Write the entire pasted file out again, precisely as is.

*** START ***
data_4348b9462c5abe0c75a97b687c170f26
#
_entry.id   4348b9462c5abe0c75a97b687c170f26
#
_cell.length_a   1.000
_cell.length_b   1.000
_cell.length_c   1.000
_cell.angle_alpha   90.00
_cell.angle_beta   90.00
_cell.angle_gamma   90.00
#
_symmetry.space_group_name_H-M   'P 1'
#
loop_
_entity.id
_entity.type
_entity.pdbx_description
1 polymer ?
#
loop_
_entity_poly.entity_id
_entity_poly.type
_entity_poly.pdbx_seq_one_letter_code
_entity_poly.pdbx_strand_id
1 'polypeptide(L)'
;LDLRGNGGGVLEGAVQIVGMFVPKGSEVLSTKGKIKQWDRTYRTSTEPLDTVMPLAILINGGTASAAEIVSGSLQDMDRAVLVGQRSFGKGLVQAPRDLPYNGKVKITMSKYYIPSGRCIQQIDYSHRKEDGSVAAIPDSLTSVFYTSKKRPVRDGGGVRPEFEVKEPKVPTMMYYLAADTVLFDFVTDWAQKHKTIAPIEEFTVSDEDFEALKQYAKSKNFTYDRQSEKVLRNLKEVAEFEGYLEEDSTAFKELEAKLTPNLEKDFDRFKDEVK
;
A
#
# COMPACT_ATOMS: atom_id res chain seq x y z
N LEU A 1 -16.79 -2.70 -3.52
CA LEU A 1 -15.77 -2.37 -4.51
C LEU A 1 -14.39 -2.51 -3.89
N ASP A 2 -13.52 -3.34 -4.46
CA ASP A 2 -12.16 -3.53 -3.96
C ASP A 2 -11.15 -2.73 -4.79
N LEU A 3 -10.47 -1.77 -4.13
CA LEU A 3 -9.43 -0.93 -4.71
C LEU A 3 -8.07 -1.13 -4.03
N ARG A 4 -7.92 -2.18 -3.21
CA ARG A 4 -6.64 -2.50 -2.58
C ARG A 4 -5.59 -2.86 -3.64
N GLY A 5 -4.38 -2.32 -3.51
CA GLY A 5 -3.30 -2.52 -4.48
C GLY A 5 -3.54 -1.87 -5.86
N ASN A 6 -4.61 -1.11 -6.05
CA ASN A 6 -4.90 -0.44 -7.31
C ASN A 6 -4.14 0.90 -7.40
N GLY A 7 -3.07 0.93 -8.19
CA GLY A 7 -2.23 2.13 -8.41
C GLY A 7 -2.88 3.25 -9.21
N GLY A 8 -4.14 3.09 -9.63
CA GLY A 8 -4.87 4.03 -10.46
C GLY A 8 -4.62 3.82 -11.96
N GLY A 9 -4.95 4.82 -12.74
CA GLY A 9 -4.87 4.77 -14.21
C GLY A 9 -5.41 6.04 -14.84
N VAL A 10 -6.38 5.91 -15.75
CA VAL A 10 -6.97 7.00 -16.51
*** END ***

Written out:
data_4348b9462c5abe0c75a97b687c170f26
#
_entry.id   4348b9462c5abe0c75a97b687c170f26
#
_cell.length_a   1.000
_cell.length_b   1.000
_cell.length_c   1.000
_cell.angle_alpha   90.00
_cell.angle_beta   90.00
_cell.angle_gamma   90.00
#
_symmetry.space_group_name_H-M   'P 1'
#
loop_
_entity.id
_entity.type
_entity.pdbx_description
1 polymer ?
#
loop_
_entity_poly.entity_id
_entity_poly.type
_entity_poly.pdbx_seq_one_letter_code
_entity_poly.pdbx_strand_id
1 'polypeptide(L)'
;LDLRGNGGGVLEGAVQIVGMFVPKGSEVLSTKGKIKQWDRTYRTSTEPLDTVMPLAILINGGTASAAEIVSGSLQDMDRAVLVGQRSFGKGLVQAPRDLPYNGKVKITMSKYYIPSGRCIQQIDYSHRKEDGSVAAIPDSLTSVFYTSKKRPVRDGGGVRPEFEVKEPKVPTMMYYLAADTVLFDFVTDWAQKHKTIAPIEEFTVSDEDFEALKQYAKSKNFTYDRQSEKVLRNLKEVAEFEGYLEEDSTAFKELEAKLTPNLEKDFDRFKDEVK
;
A
#
# COMPACT_ATOMS: atom_id res chain seq x y z
N LEU A 1 -16.79 -2.70 -3.52
CA LEU A 1 -15.77 -2.37 -4.51
C LEU A 1 -14.39 -2.51 -3.89
N ASP A 2 -13.52 -3.34 -4.46
CA ASP A 2 -12.16 -3.53 -3.96
C ASP A 2 -11.15 -2.73 -4.79
N LEU A 3 -10.47 -1.77 -4.13
CA LEU A 3 -9.43 -0.93 -4.71
C LEU A 3 -8.07 -1.13 -4.03
N ARG A 4 -7.92 -2.18 -3.21
CA ARG A 4 -6.64 -2.50 -2.58
C ARG A 4 -5.59 -2.86 -3.64
N GLY A 5 -4.38 -2.32 -3.51
CA GLY A 5 -3.30 -2.52 -4.48
C GLY A 5 -3.54 -1.87 -5.86
N ASN A 6 -4.61 -1.11 -6.05
CA ASN A 6 -4.90 -0.44 -7.31
C ASN A 6 -4.14 0.90 -7.40
N GLY A 7 -3.07 0.93 -8.19
CA GLY A 7 -2.23 2.13 -8.41
C GLY A 7 -2.88 3.25 -9.21
N GLY A 8 -4.14 3.09 -9.63
CA GLY A 8 -4.87 4.03 -10.46
C GLY A 8 -4.62 3.82 -11.96
N GLY A 9 -4.95 4.82 -12.74
CA GLY A 9 -4.87 4.77 -14.21
C GLY A 9 -5.41 6.04 -14.84
N VAL A 10 -6.38 5.91 -15.75
CA VAL A 10 -6.97 7.00 -16.51